During the past year the OAS's branches have come to decisions of the greatest importance in achieving this goal. Thus, for the first time, the General Assembly in Panama approved a declaration on the inter-American contribution to the development and codification of intentional law, on which the Commission for Legal and Political Affairs is now working.

2. The Promotion of Prosperity Through Economic Integration and Free Trade

Through its Trade Unit, the OAS has provided important support for the FTAA process, specifically, technical support work for nine of the twelve FTAA working groups for each of their consultation and analysis sessions. The groups supported are: Investment, Intellectual Property, Standards and Technical Barriers to Trade, Services, Subsidies, Anti-dumping and Compensatory Payments, Smaller Economies, Resolving Disagreements, and Competitive policy. The OAS has produced and published four technical documents on issues relevant to the FTAA process. These documents were approved by the trade ministers at the Belo Horizonte meeting and were made available to all the states at that time.

The OAS's work in this area has also represented the acquisition of a substantial body of experience in working jointly with other regional institutions. The conception of the Tripartite Committee set up by the trade ministers as the locus of support for FTAA has meant designing mechanisms for working closely and efficiently with the Inter-American Development Bank (IDB) and the Economic Commission for Latin America and the Caribbean (CEPAL).

The Inter-American Telecommunication Commission (CITEL) continues to be the main meeting place for the hemisphere as. they move forward in the information revolution sharing their experience and standardizing languages. CITEL has made important technical contributions to the work of the working groups in this area, and has produced technical studies aimed at supporting the separate countries in their process of designing and implementing telecommunications policy.

The OAS has direct1y supported ministerial meetings in this area, and has carried out important partnership and technical assistance work through the MERCOCYT program, which promotes the work of the region's scientific and technological companies and promotes exchange among them, as well as participating in designing and implementing plans for scientific and technological development for the smaller and less developed countries.

3. The Eradication of Poverty and Discrimination in Our Hemisphere

With the creation of the Inter-American Council for Integral Development (CIDI), the OAS has sought to reshape the work ¡t does in areas relating to partnership for development. In this area CIDI is emerging as the main instrument of collective action and cooperation in the Organization; its central objective is to formulate and recommend to the General Assembly strategic plans which lay out policies, programs, and measures of cooperation for integral development.

Through the Unit for Social Development and Education the OAS has succeeded in creating a forum. for discussion and dialogue regarding public policy in the fight against poverty and discrimination. In this context, the Unit has taken on the job of technical secretariat to the Red Social de América Latina y el Caribe, supporting the Red in its process of institutional strengthening and the development of its human resources. At the same time, the Unit is intensely involved in providing support for the work of the social investment funds of the continent's countries.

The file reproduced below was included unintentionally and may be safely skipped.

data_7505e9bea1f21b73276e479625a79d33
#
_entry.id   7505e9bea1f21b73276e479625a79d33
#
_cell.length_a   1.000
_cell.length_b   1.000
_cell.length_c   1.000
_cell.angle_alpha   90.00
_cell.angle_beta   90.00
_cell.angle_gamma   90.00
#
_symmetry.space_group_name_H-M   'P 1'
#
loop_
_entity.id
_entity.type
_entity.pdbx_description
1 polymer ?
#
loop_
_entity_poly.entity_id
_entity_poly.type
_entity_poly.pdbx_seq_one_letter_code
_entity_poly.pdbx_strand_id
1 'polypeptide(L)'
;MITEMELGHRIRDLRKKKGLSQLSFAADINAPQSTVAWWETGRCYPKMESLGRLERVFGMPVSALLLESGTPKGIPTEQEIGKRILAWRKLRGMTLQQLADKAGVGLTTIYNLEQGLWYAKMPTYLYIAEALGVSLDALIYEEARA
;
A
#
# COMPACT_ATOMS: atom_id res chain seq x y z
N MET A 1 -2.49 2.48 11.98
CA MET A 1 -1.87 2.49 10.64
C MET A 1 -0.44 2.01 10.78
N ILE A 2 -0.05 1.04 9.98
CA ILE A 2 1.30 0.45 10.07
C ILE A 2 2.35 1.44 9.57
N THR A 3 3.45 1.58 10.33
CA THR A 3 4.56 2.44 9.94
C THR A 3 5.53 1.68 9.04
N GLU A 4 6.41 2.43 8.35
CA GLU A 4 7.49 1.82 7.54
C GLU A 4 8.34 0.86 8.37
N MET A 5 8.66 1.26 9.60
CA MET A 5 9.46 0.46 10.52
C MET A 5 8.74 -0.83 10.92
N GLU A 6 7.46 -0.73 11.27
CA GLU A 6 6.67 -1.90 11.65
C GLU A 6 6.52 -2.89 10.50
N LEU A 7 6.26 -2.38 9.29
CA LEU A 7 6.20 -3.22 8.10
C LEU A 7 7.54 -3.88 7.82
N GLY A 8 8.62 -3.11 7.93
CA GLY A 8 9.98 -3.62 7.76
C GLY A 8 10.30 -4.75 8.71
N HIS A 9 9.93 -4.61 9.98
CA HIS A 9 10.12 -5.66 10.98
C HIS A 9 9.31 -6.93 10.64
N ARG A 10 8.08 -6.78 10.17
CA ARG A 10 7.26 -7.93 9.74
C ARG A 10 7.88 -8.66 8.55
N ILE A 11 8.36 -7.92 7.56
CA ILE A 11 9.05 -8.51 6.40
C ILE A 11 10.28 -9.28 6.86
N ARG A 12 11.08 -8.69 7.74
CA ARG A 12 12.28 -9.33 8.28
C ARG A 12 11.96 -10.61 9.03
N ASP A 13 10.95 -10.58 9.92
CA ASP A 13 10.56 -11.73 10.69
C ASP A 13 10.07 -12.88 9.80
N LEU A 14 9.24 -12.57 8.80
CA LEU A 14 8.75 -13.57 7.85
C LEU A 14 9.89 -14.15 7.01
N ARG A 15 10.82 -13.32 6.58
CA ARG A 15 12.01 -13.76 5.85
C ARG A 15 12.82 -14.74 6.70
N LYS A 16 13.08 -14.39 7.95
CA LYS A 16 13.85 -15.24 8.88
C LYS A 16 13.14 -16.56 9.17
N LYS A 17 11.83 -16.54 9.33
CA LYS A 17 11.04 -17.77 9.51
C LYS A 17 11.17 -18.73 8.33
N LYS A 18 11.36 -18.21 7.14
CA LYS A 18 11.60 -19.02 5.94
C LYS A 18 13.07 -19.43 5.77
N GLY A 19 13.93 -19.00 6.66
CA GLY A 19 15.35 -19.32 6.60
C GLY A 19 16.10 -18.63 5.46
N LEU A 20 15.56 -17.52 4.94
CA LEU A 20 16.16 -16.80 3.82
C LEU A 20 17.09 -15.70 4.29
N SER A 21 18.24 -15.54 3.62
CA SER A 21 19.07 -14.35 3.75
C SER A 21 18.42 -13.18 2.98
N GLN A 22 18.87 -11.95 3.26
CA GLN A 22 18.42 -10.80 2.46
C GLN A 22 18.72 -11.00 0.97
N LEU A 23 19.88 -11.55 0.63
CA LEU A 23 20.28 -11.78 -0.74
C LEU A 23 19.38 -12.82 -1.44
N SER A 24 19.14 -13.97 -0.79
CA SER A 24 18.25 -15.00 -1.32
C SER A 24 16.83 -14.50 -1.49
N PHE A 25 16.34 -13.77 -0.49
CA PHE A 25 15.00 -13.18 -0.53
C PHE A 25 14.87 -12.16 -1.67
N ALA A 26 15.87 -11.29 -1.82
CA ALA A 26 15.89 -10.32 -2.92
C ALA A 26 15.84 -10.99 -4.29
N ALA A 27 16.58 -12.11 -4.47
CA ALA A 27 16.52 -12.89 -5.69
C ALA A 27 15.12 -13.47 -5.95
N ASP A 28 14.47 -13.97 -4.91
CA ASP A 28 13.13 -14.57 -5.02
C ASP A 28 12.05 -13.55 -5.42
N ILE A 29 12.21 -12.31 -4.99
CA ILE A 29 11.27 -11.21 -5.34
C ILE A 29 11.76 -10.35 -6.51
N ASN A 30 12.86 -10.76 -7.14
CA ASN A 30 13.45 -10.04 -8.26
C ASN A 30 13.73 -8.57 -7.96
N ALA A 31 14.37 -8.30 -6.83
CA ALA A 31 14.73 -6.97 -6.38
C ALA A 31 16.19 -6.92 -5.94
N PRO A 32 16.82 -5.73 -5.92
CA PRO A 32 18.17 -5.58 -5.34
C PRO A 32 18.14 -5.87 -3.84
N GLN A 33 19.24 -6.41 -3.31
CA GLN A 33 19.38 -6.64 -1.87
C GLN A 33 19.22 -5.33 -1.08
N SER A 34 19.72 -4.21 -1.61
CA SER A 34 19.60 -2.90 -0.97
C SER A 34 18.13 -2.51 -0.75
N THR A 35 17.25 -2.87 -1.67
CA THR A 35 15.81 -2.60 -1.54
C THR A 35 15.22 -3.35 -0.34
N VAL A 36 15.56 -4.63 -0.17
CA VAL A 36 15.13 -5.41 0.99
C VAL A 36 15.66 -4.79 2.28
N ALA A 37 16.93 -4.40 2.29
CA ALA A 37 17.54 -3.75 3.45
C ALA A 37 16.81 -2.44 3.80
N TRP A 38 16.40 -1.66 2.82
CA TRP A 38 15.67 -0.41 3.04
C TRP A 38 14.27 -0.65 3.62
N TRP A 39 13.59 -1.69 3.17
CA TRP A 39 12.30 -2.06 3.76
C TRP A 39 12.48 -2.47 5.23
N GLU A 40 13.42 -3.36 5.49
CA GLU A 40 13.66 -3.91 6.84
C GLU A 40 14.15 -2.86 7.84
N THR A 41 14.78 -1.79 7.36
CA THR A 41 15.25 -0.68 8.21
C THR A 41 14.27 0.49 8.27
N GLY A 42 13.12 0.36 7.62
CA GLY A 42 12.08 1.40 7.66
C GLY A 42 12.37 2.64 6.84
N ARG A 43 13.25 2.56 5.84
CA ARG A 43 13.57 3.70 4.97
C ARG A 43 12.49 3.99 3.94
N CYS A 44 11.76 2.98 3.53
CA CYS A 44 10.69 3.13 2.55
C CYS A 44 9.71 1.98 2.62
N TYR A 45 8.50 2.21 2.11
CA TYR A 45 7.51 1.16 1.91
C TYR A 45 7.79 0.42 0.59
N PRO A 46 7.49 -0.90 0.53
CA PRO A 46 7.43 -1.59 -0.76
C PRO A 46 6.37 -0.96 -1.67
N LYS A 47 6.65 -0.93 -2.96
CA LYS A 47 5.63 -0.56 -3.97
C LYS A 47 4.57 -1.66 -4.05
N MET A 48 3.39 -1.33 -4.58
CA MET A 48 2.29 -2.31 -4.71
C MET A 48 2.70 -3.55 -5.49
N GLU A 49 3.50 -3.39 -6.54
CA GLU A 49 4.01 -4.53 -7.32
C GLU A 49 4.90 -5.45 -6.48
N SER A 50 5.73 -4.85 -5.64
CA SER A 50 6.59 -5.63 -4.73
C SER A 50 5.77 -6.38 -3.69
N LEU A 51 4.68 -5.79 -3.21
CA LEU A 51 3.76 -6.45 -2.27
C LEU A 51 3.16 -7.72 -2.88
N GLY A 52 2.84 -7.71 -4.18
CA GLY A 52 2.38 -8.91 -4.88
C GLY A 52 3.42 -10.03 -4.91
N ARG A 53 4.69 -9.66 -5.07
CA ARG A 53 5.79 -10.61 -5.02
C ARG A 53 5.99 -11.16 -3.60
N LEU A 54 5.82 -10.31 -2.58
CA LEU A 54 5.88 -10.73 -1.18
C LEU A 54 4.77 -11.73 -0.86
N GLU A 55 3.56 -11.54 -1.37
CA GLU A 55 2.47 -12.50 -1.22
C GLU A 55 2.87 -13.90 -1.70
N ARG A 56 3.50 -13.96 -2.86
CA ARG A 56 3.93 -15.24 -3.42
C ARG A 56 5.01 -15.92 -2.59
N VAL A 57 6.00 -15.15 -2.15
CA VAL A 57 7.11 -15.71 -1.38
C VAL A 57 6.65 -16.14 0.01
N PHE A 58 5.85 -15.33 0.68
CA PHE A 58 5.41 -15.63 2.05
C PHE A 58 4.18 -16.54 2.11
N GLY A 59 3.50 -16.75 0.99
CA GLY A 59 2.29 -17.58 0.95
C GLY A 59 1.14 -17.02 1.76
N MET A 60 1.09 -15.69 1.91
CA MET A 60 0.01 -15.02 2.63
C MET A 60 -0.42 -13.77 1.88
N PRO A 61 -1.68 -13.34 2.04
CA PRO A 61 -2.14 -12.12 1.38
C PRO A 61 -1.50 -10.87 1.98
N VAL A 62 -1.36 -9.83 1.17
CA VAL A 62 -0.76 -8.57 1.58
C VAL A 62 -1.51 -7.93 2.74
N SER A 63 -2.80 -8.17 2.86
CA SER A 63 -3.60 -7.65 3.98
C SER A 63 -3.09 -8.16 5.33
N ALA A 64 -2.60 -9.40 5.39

Coming out of this experience, ministers and officials with concerns in this area met at the OAS and approved the Inter-American Program for Overcoming Poverty and Discrimination along with a corresponding Plan of Action. The Plan of Action will serve to enhance inter-American dialogue and he1p to identify specific areas of collaboration related to the modernization of public institutions and administration of social programs, will support the strengthening of mechanisms for participation in civil society aimed at fighting poverty, will promote and finance social investment, and will support anti-poverty and anti-discrimination programs.

4. Guaranteeing Sustainable Development and the Conservation of Our Environment for Future Generations

In the plan of action that came out of Miami the heads of state and government decided to hold a summit on sustainable development in Bolivia in 1996, followed by annual ministerial conferences.

In close cooperation with the Bolivian government, and at its request, the OAS took part in organizing that summit and served as technical secretariat for the complex negotiations which, due to the disparity among points of view on the subject, preceded the Santa Cruz Summit on Sustainable Development.

At the Bolivian summit two documents were approved: a Declaration of Principles and a Plan of Action. These represented a step forward on sustainable development in relation to the environmental and development summit at Rio and the Miami summit. Not only were common notions formally agreed on for the first time, but specific collective actions were agreed on, and responsibilities were allotted to various countries and regional organizations.

The Declaration in effect says that sustainable development is an interdependent and integrated process in which strategies, objectives, and economic, social, and environmental processes are linked in order to benefit human beings as individuals with economic needs, as citizens with political rights, and as inhabitants of the biosphere.

Thus it creates a context in which the consensus emerging from Santa Cruz is the foundation for a new developmental paradigm with both social and environmental dimensions, recognizing that additional new financial, technological, and macro-economic tools are needed to make sustainable development possible, and that cooperation needs to be better structured, thought through, and coordinated.